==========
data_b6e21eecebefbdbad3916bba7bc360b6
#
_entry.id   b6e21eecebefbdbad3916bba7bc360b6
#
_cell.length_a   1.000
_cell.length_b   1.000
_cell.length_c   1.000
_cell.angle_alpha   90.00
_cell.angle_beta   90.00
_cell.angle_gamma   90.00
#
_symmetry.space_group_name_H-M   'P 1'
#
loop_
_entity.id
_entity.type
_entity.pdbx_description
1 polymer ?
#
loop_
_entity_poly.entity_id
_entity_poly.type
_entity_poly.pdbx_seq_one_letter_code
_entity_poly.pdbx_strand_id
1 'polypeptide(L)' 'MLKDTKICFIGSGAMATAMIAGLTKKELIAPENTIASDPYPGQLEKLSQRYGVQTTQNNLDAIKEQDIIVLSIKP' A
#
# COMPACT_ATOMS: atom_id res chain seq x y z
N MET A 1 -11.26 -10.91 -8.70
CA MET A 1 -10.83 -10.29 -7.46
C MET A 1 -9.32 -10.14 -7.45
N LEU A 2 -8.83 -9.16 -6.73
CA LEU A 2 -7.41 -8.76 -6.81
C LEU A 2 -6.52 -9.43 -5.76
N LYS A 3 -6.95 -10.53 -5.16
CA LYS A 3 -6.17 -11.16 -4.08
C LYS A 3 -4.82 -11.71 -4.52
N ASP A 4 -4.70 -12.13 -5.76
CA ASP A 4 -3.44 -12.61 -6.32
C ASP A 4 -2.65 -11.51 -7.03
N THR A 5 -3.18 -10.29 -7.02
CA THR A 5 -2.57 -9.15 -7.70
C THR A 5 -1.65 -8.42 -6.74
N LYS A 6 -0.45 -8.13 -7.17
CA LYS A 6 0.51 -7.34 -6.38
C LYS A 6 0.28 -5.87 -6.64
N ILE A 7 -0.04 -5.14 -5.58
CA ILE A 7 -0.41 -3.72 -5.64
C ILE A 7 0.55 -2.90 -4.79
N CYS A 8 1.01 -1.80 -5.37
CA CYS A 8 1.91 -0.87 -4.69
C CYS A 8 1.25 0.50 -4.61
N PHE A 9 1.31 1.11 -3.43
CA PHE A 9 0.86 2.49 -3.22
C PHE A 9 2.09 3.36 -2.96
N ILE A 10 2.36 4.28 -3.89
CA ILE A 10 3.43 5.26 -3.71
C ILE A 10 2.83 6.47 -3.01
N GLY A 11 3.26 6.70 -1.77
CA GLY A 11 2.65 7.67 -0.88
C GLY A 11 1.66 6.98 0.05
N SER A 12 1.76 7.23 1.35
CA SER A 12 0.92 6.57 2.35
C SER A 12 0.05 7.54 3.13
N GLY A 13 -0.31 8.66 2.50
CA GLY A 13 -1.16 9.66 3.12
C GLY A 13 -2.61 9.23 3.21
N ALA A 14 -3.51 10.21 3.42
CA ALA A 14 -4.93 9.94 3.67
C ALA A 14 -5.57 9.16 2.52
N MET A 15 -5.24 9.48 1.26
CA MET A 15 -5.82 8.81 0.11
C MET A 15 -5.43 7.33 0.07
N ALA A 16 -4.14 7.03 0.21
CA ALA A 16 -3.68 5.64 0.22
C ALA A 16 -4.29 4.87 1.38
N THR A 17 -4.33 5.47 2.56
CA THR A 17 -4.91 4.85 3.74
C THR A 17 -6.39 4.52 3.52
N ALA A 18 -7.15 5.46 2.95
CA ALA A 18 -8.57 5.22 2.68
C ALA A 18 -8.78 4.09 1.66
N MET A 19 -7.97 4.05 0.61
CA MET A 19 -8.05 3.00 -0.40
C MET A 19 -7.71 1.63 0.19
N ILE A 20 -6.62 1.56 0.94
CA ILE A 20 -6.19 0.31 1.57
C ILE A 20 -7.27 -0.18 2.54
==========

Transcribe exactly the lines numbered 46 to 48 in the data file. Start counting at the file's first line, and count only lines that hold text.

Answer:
N ILE A 7 -0.04 -5.14 -5.58
CA ILE A 7 -0.41 -3.72 -5.64
C ILE A 7 0.55 -2.90 -4.79